One last caution: Know when this kind of conversation is futile and don’t touch it with a ten foot pole. While I thank the LGBTQ community more than anyone for showing us how to come out of the closet with dignity, which applies to nearly anyone living outside the "accepted" norm, there are times when it just doesn’t pay to share who you really are. While I’d have that conversation with the Pope (OK, maybe only because Francis is the coolest Pope ever), I wouldn’t have it with a neo-Nazi. The situations where we encounter this are likely to be less black-and-white than lovers versus haters. My last landlord was what we used to call in the day a fanatic Catholic. I should have known better than to discuss the bad bathroom Feng Shui with him. He told me my immortal soul was lost and I should get back to The Church ASAP. He didn’t kick me out of my digs, but I could have kicked myself for having too much Metafoofoo Pride in front of someone so unable to comprehend who I really am. (I told him my soul is just fine, excellent in fact.)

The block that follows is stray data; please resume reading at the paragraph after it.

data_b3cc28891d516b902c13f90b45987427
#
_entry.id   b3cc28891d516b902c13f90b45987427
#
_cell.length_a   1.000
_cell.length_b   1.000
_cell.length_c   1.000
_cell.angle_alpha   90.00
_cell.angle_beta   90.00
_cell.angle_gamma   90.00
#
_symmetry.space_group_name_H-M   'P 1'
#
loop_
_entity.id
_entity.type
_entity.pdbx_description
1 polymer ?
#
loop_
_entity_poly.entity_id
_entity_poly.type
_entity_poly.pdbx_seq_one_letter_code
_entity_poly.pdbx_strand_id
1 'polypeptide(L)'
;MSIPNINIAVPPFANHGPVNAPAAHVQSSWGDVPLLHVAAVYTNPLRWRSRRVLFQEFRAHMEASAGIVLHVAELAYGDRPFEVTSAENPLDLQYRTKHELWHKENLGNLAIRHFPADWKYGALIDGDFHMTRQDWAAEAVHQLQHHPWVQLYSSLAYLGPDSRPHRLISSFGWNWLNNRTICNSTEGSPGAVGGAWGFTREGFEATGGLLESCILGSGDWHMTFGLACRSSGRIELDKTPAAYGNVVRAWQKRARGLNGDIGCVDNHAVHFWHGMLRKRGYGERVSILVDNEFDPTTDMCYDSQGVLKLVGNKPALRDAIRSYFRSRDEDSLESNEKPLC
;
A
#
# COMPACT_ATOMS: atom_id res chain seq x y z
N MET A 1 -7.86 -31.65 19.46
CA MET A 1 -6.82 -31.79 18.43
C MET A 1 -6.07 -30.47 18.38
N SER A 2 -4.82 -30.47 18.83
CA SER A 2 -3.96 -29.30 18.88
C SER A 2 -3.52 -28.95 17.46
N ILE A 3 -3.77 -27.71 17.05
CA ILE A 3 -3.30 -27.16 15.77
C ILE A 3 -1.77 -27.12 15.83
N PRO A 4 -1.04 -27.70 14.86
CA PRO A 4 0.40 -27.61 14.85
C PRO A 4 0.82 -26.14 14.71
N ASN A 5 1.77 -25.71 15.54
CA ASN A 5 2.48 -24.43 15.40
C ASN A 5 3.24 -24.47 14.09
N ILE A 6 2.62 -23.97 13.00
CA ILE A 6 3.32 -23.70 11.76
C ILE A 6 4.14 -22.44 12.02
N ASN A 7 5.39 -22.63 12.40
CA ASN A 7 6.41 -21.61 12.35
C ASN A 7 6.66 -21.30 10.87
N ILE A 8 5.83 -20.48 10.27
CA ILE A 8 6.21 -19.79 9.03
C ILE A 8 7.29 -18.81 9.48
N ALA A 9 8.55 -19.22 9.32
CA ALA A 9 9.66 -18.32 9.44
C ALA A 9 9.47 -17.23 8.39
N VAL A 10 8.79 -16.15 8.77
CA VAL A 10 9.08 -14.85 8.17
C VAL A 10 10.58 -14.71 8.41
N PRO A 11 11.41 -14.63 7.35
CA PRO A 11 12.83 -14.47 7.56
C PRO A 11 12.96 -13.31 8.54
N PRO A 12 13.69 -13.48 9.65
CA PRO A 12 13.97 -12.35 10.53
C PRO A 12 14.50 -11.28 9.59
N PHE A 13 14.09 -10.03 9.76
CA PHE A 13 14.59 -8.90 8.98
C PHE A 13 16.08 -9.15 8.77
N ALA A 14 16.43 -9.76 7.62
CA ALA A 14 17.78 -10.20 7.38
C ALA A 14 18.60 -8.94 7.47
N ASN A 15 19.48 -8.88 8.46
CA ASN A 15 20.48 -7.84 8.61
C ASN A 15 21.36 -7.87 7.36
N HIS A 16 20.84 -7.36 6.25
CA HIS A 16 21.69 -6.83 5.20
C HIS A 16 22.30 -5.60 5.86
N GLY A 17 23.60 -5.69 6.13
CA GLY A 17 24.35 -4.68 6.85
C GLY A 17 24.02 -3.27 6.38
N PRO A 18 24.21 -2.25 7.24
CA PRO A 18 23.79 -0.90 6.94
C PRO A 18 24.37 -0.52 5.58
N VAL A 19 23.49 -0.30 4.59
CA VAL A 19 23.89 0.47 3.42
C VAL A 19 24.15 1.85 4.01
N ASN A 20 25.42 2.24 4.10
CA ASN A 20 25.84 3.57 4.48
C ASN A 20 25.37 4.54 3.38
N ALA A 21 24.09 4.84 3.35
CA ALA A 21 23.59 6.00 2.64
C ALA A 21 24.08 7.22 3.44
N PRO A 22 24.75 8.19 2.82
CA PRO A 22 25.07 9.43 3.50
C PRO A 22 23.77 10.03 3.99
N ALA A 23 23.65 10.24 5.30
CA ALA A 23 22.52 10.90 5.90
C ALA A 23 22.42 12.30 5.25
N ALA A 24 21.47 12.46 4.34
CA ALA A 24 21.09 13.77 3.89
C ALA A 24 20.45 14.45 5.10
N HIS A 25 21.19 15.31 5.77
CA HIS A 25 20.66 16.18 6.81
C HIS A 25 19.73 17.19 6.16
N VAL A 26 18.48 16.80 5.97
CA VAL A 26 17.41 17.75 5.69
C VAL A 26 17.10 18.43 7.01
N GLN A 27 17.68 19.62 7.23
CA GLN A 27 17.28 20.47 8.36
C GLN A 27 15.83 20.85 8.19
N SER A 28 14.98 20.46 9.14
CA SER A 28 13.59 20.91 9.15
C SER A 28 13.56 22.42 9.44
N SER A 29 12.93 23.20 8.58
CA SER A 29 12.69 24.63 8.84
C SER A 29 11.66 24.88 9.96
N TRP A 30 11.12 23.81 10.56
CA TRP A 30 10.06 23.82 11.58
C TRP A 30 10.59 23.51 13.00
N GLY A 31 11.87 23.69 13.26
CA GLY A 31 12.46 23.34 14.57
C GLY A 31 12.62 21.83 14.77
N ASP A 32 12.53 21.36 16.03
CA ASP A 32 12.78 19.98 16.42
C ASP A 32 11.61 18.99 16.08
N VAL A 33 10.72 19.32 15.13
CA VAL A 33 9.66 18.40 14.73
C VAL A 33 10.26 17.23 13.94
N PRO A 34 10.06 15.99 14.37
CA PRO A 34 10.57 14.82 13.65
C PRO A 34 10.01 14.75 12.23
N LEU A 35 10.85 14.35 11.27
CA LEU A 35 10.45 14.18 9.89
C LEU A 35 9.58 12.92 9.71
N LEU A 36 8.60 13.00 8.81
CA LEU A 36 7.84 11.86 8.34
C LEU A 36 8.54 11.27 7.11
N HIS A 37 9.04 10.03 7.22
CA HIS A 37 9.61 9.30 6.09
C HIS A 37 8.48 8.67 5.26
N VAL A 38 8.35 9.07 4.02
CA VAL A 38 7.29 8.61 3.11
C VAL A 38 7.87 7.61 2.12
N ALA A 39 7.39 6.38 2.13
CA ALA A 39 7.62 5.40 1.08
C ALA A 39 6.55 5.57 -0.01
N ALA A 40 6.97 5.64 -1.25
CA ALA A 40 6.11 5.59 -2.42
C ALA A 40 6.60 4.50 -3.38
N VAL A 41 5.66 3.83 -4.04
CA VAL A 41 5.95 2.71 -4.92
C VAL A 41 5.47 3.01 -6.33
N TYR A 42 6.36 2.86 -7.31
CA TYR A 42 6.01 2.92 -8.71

I would love to hear your experiences with metaphysical stereotypes and/or prejudice and how you deal with them … and your opinion on whether things are getting any better in this regard.

This Week’s Questions

  • Do you have any good stories about people who consider your work or interests in the “occult” as stereotypically stupid or evil? (Do share!)
  • How about comebacks? What worked to help people reorient their thinking about “you lot,” one of my favorite British expressions that, without much subtlety, lumps people into an unsavory group of some sort.


Photo Credits: Kids side kicking ~ keigo1027yasuda –, Female gypsy fortune teller with crystal ball ~ © Scott Griessel -

Feature Background
See announcement post.


  1. Astrology Horoscope Readings, “How Old Is Astrology?”
  2., “A Look at the History of Psychics,”
  3. How Stuff Works, “Tarot Card History: Are they Really That Ancient?” by Lee Ann Obringer,